• From the Mixed-Up Files... > Learning Differences > ‘Differences’ as Superpowers in Middle Grade Novels
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    New-Oh-MG-critter

    April 11, 2014:
    Fall 2014 Children's Sneak Peek
    A peek at forthcoming middle grade books (as well as picture books and YA books) in a round-up from Publisher's Weekly. First printed in the February 22 issue, but now available online. Time to add to your to-read list. Read more ...

    April 9, 2014:
    How many Newbery winners have you read?
    You could make a traditional list of all the Newbery Medal Award-winning Children's Books you've read, but there's something so satisfying when you check them off and get a final tally on this BuzzFeed quiz. Read more ...

    March 28, 2014:
    Middle Grade fiction is hot at 2014 Bologna Children's Book Fair

    For the second year in a row, publishers are clamoring for middle-grade, reporters Publishers Weekly. "I’ve been coming [to Bologna] for 12 to 15 years, and I’ve never had as many European publishers asking for middle-grade," said Steven Chudney of the Chudney Agency. Read more ...

    February 14, 2014:
    Cybils Awards announced
    Ultra by David Carroll (Scholastic Canada) wins the Cybil for middle grade fiction; Lockwood & Co: The Screaming Staircase by Jonathan Stroud (Disney Hyperion) wins for Speculative Fiction. Read more.

    January 27, 2014: And the Newbery Medal goes to ...
    Kate DiCamillo won the Newbery Medal for "Flora & Ulysses"; Rita Williams-Garcia won the Coretta Scott King Author award for "P.S. Be Eleven." Newbery Honor awards to authors Vince Vawter, Amy Timberlake, Kevin Henkes and Holly Black. For all the exciting ALA Youth Media Award News ... READ MORE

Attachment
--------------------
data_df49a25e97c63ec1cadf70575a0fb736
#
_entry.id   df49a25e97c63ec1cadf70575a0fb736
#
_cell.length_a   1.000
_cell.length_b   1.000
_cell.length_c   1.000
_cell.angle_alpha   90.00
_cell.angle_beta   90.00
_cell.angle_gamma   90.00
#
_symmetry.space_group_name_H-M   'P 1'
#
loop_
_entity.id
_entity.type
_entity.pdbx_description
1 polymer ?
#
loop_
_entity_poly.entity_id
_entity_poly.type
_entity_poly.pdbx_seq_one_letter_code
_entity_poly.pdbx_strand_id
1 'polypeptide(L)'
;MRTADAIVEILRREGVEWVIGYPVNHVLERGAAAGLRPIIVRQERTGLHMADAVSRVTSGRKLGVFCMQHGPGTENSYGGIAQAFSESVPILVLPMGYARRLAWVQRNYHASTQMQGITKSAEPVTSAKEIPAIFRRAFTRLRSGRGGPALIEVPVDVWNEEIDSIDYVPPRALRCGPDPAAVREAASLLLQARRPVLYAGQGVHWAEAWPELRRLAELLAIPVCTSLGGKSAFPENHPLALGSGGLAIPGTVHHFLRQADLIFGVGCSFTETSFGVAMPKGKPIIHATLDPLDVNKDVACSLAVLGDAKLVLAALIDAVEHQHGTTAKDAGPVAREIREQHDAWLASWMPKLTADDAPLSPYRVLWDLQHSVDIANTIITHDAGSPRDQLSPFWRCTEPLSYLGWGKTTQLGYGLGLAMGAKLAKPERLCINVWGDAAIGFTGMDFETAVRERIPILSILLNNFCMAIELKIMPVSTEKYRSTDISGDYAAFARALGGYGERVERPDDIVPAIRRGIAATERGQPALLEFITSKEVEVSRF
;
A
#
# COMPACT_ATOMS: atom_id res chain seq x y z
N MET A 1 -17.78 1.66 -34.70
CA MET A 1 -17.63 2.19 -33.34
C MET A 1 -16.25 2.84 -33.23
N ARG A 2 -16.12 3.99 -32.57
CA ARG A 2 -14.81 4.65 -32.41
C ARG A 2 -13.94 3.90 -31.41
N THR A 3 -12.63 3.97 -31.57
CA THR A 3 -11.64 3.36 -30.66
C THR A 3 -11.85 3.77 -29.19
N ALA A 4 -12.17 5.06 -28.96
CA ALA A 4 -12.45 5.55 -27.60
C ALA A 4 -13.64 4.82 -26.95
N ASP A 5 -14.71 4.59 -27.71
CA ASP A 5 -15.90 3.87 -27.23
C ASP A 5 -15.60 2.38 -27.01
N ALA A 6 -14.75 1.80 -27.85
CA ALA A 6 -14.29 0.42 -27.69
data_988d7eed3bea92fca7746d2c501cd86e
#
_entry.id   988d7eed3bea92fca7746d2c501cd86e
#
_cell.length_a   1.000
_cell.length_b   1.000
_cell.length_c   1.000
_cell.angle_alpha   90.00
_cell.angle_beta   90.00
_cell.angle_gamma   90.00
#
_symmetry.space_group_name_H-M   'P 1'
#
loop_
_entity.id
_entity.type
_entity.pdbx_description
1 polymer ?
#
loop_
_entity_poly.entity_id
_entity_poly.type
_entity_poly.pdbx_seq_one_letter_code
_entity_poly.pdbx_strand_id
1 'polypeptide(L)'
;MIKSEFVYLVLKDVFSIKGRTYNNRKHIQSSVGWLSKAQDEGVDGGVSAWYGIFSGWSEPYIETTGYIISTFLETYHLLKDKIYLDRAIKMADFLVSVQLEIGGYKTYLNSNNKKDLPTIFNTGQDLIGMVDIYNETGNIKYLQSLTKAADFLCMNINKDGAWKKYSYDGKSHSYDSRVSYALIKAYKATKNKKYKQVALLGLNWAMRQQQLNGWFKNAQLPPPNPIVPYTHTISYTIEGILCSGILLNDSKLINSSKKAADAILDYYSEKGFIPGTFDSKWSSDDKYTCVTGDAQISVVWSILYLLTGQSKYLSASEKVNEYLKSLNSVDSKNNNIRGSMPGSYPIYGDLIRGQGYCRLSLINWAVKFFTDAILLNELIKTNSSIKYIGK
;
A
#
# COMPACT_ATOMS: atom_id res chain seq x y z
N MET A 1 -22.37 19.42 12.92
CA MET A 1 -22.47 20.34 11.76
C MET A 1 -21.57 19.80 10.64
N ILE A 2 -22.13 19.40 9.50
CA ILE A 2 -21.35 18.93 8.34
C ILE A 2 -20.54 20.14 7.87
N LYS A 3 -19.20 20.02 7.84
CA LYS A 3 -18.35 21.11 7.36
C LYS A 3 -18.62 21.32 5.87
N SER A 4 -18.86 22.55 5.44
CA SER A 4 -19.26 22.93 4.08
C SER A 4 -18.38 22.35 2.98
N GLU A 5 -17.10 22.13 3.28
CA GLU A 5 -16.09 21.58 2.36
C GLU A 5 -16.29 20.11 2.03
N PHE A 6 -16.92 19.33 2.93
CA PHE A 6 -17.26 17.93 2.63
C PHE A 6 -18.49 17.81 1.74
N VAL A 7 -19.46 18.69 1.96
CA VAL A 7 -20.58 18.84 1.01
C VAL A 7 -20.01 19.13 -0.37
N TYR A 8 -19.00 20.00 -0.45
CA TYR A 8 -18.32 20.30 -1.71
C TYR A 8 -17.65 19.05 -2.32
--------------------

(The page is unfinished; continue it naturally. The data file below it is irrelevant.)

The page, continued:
November 12, 2013:
    Vote in the GoodReads semifinal round

    Readers' votes have narrowed the middle-grade semifinals down to 20 titles. Log in to your GoodReads account and vote for your favorite middle-grade (and in other categories, of course). Read more ...

    November 9, 2013:
    Publishers Weekly Top Children's Books of 2013

    Middle-grade and young adult titles selected by the editors of Publishers Weekly as their top picks of the year. Let the season of "top ten books" begin! Read more ...

    October 14, 2013:
    Middle Shelf: Cool Reads for Kids debuts January 2014

    Shelf Media Group, publisher of Shelf Unbound indie book review magazine, will launch a new free digital-only publication for middle-grade readers. The debut issue features interviews with such notable authors as Margaret Peterson Haddix and Chris Grabenstein as well as reviews, excerpts, and more. Middle Shelf will be published bi-monthly beginning in January 2014.
    Read more ...